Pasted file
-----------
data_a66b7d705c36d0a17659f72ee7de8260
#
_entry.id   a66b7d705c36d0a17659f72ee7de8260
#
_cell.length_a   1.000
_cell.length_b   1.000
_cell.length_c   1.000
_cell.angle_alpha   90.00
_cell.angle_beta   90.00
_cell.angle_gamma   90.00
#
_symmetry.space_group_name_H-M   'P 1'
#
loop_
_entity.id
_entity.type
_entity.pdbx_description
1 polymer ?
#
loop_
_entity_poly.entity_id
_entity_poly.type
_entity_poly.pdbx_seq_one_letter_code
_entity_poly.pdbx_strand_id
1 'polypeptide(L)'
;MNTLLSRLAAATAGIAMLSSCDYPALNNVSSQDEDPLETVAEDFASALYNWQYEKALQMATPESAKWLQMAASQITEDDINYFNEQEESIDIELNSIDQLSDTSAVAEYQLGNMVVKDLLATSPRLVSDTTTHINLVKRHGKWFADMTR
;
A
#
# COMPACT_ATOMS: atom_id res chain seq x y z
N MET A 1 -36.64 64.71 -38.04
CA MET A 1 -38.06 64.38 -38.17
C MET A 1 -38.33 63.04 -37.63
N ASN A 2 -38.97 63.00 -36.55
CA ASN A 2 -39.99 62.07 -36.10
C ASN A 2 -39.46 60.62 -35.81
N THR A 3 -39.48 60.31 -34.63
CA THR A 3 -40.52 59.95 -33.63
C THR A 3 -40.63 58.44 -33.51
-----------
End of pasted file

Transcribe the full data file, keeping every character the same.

data_a66b7d705c36d0a17659f72ee7de8260
#
_entry.id   a66b7d705c36d0a17659f72ee7de8260
#
_cell.length_a   1.000
_cell.length_b   1.000
_cell.length_c   1.000
_cell.angle_alpha   90.00
_cell.angle_beta   90.00
_cell.angle_gamma   90.00
#
_symmetry.space_group_name_H-M   'P 1'
#
loop_
_entity.id
_entity.type
_entity.pdbx_description
1 polymer ?
#
loop_
_entity_poly.entity_id
_entity_poly.type
_entity_poly.pdbx_seq_one_letter_code
_entity_poly.pdbx_strand_id
1 'polypeptide(L)'
;MNTLLSRLAAATAGIAMLSSCDYPALNNVSSQDEDPLETVAEDFASALYNWQYEKALQMATPESAKWLQMAASQITEDDINYFNEQEESIDIELNSIDQLSDTSAVAEYQLGNMVVKDLLATSPRLVSDTTTHINLVKRHGKWFADMTR
;
A
#
# COMPACT_ATOMS: atom_id res chain seq x y z
N MET A 1 -36.64 64.71 -38.04
CA MET A 1 -38.06 64.38 -38.17
C MET A 1 -38.33 63.04 -37.63
N ASN A 2 -38.97 63.00 -36.55
CA ASN A 2 -39.99 62.07 -36.10
C ASN A 2 -39.46 60.62 -35.81
N THR A 3 -39.48 60.31 -34.63
CA THR A 3 -40.52 59.95 -33.63
C THR A 3 -40.63 58.44 -33.51